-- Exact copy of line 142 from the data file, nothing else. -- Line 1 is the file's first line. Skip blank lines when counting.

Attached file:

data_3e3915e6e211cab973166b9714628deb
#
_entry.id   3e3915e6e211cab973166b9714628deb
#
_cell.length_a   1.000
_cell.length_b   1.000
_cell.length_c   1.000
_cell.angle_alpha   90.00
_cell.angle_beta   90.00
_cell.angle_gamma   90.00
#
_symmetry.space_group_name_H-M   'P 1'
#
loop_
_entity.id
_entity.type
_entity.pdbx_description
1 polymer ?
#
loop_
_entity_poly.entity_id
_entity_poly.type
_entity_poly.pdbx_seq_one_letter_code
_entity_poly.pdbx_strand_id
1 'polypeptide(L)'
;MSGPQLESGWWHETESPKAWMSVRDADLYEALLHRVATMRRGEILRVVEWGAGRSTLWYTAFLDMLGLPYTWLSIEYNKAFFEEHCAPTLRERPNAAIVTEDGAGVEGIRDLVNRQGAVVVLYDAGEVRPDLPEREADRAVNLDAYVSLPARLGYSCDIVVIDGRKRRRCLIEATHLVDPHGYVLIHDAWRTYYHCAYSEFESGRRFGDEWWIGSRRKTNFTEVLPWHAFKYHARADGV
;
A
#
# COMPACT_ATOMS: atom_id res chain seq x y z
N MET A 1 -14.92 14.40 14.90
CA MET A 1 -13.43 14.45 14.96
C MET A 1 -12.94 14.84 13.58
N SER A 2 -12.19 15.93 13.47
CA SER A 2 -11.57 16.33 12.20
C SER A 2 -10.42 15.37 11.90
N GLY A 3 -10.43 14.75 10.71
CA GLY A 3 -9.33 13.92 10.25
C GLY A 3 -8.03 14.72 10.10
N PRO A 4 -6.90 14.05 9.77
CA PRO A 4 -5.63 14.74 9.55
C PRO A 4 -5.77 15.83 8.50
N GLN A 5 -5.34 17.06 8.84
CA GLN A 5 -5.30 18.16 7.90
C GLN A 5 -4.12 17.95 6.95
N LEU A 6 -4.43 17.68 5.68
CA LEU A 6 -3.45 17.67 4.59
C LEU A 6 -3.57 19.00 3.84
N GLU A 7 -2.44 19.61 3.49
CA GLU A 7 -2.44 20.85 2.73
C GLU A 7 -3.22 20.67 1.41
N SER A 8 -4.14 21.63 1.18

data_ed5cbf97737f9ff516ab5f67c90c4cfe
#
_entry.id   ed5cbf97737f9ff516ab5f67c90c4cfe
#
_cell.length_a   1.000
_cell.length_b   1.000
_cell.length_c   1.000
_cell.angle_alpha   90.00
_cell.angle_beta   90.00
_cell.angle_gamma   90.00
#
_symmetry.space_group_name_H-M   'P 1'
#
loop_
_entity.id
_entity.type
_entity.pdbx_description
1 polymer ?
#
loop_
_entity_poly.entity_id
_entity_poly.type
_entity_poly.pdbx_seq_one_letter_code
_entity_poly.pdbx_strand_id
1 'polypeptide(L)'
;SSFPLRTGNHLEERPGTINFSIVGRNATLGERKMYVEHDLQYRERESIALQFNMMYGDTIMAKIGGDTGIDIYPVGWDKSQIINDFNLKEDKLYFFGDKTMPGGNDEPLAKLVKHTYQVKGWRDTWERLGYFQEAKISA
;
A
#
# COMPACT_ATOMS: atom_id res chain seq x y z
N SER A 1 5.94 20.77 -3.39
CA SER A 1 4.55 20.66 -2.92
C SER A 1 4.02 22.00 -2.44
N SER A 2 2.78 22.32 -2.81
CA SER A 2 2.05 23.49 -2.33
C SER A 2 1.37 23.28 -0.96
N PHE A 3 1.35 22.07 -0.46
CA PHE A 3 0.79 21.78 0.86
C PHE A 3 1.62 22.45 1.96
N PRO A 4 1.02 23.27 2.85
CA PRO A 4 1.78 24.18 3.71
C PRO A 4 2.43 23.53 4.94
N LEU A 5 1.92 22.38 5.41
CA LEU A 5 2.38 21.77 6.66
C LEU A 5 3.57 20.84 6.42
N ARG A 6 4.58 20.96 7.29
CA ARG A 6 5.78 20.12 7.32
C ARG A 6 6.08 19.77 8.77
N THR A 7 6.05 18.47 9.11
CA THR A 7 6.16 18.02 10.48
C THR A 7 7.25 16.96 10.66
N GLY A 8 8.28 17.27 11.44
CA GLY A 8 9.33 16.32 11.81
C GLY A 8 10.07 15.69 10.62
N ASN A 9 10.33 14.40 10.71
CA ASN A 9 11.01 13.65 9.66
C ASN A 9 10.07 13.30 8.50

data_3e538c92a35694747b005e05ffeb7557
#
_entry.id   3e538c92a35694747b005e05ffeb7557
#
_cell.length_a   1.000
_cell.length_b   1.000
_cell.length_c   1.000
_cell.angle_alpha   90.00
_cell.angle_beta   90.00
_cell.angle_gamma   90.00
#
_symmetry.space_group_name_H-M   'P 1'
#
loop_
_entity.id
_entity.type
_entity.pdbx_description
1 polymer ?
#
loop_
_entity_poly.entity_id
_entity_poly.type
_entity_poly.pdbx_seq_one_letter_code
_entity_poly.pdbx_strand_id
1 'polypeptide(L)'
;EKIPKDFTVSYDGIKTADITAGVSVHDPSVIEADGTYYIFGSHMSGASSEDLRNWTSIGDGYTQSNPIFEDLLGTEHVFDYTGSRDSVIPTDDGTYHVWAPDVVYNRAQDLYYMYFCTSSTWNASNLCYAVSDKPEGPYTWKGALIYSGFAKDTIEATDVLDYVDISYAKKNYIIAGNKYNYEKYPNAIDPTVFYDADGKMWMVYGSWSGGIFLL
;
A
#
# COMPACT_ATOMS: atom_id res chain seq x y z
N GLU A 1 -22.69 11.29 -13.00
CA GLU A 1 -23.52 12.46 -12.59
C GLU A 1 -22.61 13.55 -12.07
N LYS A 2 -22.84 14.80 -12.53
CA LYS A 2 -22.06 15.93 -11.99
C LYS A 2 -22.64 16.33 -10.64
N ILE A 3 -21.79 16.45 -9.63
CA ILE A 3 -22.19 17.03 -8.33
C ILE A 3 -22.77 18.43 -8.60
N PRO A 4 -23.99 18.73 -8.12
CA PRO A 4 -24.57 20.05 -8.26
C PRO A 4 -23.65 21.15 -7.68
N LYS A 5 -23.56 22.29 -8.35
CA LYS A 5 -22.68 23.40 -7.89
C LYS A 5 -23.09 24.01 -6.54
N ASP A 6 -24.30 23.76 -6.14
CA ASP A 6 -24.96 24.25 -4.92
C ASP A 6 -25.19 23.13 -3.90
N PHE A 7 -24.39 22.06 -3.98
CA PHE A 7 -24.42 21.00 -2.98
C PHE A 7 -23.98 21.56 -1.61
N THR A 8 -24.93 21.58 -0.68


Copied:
C GLU A 1 -22.61 13.55 -12.07